I was listening to Tim Bray‘s excellent talk On Language Creation today at the XML 2005 conference in Atlanta. Tim was talking about creating new XML-based markup languages (summary: “please don’t”), and in passing he mentioned the must-ignore/must-understand design pattern. For the first time, it occured to me that this pattern has a serious flaw.
The pattern works this way: you want to let people extend your XML-based language with new elements, and you want to allow forward-compatibility so that systems don’t break if or when you upgrade the language, so it’s usually a good idea to let applications simply ignore what they don’t understand (as is the case with HTML). That’s called must-ignore. For example, if your application sees this XML document
<record> <a>xxx</a> <b>xxx</b> <w>xxx</w> <c>xxx</c> </record>
but it does not understand the w element (maybe you added it to hold extra information for a different application), it will just pretend that the w element wasn’t there, and might process the document as if it read
<record> <a>xxx</a> <b>xxx</b> <c>xxx</c> </record>
On the other hand, if w contained some kind of crucial information that would change the application’s processing — say, by reversing the outcome or specifying an essential prerequisite (“turn off the oxygen first“) — it would be better to have the application quit and report an error instead of chugging on ahead. That’s called must-understand. Some specifications, like SOAP, actually specify these rules inside the XML instance on an instance-by-instance basis, but most simply frame them in general terms in the specification.
I realized today, however, that there’s a huge problem with this approach: must-ignore and must-understand are properties of a processing model, not a markup language. Consider an XML language for a business report: if I designate an element as must-understand, what do I really mean?
- An application must understand this element to copy this information into a database?
- A search engine must understand this element to index it?
- A formatting engine must understand this element to generate a PDF?
- An XML editing tool must understand this element to open the document?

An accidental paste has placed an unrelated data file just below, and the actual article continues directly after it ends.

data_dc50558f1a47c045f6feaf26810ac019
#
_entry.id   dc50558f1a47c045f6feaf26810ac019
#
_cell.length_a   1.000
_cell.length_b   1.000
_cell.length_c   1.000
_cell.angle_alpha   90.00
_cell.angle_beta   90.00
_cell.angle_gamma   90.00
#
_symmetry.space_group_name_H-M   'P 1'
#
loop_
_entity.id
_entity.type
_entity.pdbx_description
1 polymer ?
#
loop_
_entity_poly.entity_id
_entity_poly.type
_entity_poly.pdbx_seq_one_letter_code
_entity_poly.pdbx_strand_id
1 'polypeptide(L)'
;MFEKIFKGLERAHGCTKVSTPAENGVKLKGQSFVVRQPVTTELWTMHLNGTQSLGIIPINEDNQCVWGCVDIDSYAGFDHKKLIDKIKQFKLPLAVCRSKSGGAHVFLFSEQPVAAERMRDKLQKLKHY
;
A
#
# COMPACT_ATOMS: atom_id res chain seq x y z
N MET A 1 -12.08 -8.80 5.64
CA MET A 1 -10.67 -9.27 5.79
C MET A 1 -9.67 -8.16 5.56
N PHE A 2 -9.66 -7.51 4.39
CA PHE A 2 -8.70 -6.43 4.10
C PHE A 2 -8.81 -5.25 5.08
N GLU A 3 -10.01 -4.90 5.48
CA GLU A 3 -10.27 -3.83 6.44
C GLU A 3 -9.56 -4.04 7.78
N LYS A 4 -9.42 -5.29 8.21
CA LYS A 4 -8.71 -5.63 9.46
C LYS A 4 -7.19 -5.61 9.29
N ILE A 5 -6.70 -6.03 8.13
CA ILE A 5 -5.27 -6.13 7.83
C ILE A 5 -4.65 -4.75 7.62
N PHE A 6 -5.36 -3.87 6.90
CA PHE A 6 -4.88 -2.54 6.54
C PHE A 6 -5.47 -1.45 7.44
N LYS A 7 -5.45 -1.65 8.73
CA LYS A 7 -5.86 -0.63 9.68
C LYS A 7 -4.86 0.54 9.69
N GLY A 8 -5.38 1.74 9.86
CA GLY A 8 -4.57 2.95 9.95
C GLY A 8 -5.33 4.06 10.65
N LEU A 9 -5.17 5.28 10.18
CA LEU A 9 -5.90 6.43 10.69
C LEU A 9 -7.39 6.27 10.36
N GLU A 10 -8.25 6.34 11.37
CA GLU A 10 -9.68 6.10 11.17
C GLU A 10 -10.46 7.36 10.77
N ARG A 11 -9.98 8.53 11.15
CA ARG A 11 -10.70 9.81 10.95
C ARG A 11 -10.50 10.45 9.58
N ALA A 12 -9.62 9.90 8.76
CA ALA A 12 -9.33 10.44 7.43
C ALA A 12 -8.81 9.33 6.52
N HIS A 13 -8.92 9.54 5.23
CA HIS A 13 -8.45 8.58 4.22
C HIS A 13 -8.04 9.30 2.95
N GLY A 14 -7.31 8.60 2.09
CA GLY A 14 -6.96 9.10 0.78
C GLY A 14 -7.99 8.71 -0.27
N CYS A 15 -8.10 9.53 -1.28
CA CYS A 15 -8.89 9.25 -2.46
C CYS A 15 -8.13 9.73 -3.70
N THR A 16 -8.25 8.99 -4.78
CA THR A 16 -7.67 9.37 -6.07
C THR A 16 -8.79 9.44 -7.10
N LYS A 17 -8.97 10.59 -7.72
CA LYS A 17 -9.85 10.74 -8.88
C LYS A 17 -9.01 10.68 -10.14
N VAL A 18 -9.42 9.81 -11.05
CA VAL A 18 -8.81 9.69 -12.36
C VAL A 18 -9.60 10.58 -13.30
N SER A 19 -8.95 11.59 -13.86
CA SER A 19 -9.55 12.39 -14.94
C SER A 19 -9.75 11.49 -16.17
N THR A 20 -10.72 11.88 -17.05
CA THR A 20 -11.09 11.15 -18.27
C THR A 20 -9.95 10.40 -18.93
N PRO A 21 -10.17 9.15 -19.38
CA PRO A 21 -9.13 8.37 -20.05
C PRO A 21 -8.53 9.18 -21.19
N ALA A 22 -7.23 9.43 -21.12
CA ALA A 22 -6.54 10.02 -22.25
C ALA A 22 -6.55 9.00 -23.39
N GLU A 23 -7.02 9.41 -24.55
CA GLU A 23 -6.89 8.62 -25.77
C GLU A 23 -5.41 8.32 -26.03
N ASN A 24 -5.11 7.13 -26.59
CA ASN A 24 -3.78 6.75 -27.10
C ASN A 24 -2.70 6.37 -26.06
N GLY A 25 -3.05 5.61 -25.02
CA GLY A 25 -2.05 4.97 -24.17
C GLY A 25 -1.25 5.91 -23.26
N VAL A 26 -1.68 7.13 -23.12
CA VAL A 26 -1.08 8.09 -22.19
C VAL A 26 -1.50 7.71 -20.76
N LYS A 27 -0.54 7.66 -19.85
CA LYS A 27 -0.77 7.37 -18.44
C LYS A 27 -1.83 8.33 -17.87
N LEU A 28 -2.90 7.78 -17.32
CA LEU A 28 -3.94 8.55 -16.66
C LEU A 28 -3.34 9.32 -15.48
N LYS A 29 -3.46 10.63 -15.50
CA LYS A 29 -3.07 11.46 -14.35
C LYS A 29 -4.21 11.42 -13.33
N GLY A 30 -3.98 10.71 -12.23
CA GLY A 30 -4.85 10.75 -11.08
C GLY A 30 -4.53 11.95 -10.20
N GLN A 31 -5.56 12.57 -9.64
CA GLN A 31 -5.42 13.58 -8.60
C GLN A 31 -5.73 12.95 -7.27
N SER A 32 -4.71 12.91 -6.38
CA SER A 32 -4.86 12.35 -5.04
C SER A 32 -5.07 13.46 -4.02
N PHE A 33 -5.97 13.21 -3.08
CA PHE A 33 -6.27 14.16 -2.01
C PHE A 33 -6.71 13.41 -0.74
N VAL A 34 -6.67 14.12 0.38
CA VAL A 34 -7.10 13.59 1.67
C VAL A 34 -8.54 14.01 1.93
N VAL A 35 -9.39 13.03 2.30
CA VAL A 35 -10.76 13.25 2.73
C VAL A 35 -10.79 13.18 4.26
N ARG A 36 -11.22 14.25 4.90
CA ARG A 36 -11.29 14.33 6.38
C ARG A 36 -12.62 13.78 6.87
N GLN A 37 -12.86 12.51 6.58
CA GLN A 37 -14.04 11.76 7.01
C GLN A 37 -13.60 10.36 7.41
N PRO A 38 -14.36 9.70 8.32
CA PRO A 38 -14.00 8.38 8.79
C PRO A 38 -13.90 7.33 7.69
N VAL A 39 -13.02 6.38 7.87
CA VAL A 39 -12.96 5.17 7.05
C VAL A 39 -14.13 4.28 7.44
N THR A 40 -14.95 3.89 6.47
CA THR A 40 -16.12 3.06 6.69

- An XSLT engine must understand this element to do a transformation?
- An archiver must understand this element to save the report for auditing purposes (say, Sarbanes-Oxley requirements)?
Each of these represents a different processing model for the same XML document. The must-understand and must-ignore constraints will likely be different for each one, so they’re obviously not properties of the XML-based markup language. Some XML languages, like SOAP and Atom, are specified explicitly as parts of protocols, so the must-understand/must-ignore constraints are part of the protocol specification, but even then, once you have XML, you never know what clever things people will decide to do with it.
If I understand you rightly, Walter Perry has been saying this sort of thing for years, and I think it’s a very important insight for making sure that XML is not too strongly tied to far more ephemeral application models. Schematic and modeling systems should basically talk about what they know to talk about, and not try to philosophize about every possible hypothetical characteristic of data in the system. It’s up to the application layer to use the right modeling tools to satisfy the *local* business semantics.
It seems to me that the true meaning of “must-understand” conventions is this: if you get something that is implicitly or explicitly marked “must-understand”, then if you don’t understand it, you don’t understand anything else either. The fact that Atom has no “must-understand”, and treats everything not documented as belonging in an Atom document (even things in the Atom namespace) as “must-ignore” means that no new Atom element can change the intended semantics of an existing Atom element. (Tim says this is okay with him/them.)
But if adding a new element might change the purpose of old elements, then “must-understand” is a sensible notion: RELAX NG and XML Catalogs are “must-ignore” for elements and attributes outside the RNG namespace, but “must-understand” for things in the namespace: if you see a (currently unknown) element, you are probably trying to process a new version, and all bets are off as far as the interpretation of existing elements. (Just my opinion, not attributable to any OASIS TCs.)
Thanks for the comment, John. I agree with what you write, but only in reference to a specific processing context. The elements that an application must understand to complete a business transaction are not necessarily the same elements that an application must understand to index a document for search, or to format it as PDF.
mU/mI are a way to tunnel evaluators through XML. It’s like obfuscated code-sharing 🙂
Atom is different insofar as the best thing to do with it is squint your eyes and try and see the serialization of a dictionary. It’s by-design additive, so it makes no sense (imo) to hobble it with mumi directives – indeed it would be nuts – imagine throwing a runtime exception because a hashmap has keys you can’t dispatch on. Atom drags the XML crowd about halfway to RDF.
Actually, there is two different way to “ignore” an element as well, to complicate matters further … Either you can ignore the element and the contents of that element (as you do in your example), or you can ignore the element and treat the child elements as beloning to the parent element (like in html).
Or actually, there’s a third possibility; just treat the element as an element with no semantics (differs from method #2 in how selectors work on child elements to the unknown element).
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